Movie Review – Abraham Lincoln – Vampire Hunter

Movie Review – Mary Queen of Scots

Movie Review - Mary Queen of ScotsLet me begin by saying I’ve studied this beguiling queen for decades. I once spent a day at Holyrood Palace walking in the gardens where Mary once walked. I climbed the stone staircase Darnley and his henchmen rushed up to murder David Rizzio, and saw the chamber where Mary was entertaining her four Marys, and Rizzio — the place where the murderers dragged him from the room and stabbed him 56 times, ending his life.

One of my biggest gripes is when Hollywood takes a perfectly good piece of history and turns it into something barely recognizable. This didn’t happen with Mary Queen of Scots. There were a few minor inconsistencies, but for the most part the movie did follow John Guy’s book, Queen of Scots, except for the fact that Mary and Elizabeth never met face to face.

Giving Mary and Elizabeth a vis-à-vis scene may not be historically accurate but has been hypothesized to such an extent that it would a shame not to include it in a cinematic recreation . Beau Willimon did a fine job of approaching this movie with the attitude of ‘what if’. What if the two queens had met face to face, who would be the dominant figure? You can read 50 different books on the subject. Some lean toward Elizabeth and others Mary. (My money would be on Mary.)

The costumes, makeup, and hair were outstanding. The costumes were appropriate for the period, and I found it interesting that the Scottish court was dressed in more muted colors, reflective of their environment, but the English court dressed in more brilliant colors, reflective of the English gardens. The hair styles seemed to take on a life of their own, getting bigger and more outlandish as the movie progressed. I’d like to know how much of the budget went to hairspray.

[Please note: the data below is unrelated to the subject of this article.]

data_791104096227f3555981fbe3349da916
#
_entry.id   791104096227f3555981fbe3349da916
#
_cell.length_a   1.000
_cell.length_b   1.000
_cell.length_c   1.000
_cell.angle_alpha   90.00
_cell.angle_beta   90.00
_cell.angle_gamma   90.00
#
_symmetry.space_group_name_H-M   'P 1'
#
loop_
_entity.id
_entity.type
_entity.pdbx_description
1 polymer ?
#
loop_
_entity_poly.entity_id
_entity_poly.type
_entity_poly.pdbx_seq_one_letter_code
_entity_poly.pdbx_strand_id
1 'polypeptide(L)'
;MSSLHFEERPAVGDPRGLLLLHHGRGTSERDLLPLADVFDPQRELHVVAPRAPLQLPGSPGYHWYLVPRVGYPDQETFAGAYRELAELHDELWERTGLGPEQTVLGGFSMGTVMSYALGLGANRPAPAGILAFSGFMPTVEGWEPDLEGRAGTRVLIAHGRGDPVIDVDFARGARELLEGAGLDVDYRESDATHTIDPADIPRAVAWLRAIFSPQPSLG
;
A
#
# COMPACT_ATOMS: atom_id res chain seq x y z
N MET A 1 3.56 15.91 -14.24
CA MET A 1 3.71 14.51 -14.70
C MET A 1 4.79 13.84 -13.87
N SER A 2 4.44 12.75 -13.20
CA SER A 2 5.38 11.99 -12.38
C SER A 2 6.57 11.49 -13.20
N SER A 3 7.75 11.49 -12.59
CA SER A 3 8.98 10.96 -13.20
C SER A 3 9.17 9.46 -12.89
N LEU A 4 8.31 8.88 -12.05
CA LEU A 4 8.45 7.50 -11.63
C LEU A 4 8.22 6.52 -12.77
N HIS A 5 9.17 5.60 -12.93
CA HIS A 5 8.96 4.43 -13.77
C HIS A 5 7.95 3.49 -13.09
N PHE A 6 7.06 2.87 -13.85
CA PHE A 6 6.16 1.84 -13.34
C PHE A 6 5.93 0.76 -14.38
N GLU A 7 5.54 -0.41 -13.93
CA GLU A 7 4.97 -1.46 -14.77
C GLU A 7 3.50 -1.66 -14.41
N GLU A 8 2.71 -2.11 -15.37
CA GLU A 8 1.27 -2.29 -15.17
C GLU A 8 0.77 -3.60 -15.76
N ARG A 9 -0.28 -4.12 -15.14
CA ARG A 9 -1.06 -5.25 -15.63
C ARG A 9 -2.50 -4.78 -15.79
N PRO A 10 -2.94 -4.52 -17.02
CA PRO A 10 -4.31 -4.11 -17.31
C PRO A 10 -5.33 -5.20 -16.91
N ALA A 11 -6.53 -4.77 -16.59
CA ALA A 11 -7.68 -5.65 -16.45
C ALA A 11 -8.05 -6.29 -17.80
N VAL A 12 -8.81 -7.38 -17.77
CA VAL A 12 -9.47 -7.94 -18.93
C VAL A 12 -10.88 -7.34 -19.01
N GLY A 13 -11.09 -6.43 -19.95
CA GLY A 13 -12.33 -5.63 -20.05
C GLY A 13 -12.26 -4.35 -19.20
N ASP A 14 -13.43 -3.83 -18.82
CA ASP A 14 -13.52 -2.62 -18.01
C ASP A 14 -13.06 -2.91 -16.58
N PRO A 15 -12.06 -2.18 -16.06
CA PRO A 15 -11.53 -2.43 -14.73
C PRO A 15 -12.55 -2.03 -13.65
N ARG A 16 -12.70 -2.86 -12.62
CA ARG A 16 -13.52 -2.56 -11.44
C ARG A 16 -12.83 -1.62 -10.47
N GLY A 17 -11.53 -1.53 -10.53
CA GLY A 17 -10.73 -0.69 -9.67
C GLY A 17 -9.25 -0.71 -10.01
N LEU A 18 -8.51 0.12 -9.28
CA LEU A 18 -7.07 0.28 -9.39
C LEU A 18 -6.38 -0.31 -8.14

The real heroes in the making of this movie are the cinematographers. This department went the extra mile to give us the most beautiful views of Scotland, which basically is anywhere you look. My son, AKA, RunPee Dan, my daughter in law, and I spent a great deal of time traveling through Scotland. On our visit to the Isle of Skye, we stayed at the Skye Walker Hostel, where one evening I actually watched a towel being slowly pushed off the shelf and onto the floor. Honestly, I did. In a conversation with the owner, I mentioned this event and he, so very casually, told me, “Happens all the time.”

I noticed that much of the film was shot in the Highlands, near the historic village of Glenco, where we spent a week trying to take in all the magnificent beauty. So thank you, cinematographers, for adding so much to the movie. <3

I want to give high praise to Saoirse Ronan for her interpretation of how the historic Mary conducted her life. Saoirse captured the essence of the queen flawlessly, and brought her to life. I’m pretty sure if Mary Queen of Scots were to see this movie, she’d be pleased. Likewise, Margot Robbie made a wonderful Queen Elizabeth, complete with small pox scars and thinning hair.

However, I honestly didn’t feel the male actors invested much of their talents in the movie, which went against the grain of how the men in both courts were misogynistic bullies. That misogyny was central to the story; not only were the two queens vying for control of of England and Scotland, they had to also do battle with the men of both courts.

I do recommend this movie even if you have only a passing knowledge of the subject — or if you just want to enjoy the scenery, you’ll be in for a good ride.

Grade: A

About The Peetimes: This is RunPee Mom doing the Peetimes for this movie. Yes, I was near death’s door yesterday, however, I’ve been waiting for this movie for so long that I was able to pull myself out of bed, search for my cleanest dirty clothes, stuff my pockets full of tissues, call Uber, and off to the movies I went. I have 3 good Peetimes, evenly spaced apart, so I didn’t think I needed an emergency break. In the last 20 minutes of the movie, we’re moving quickly toward Mary’s execution, and also, the last 20 minutes includes the meeting between Mary and Elizabeth that can’t be missed.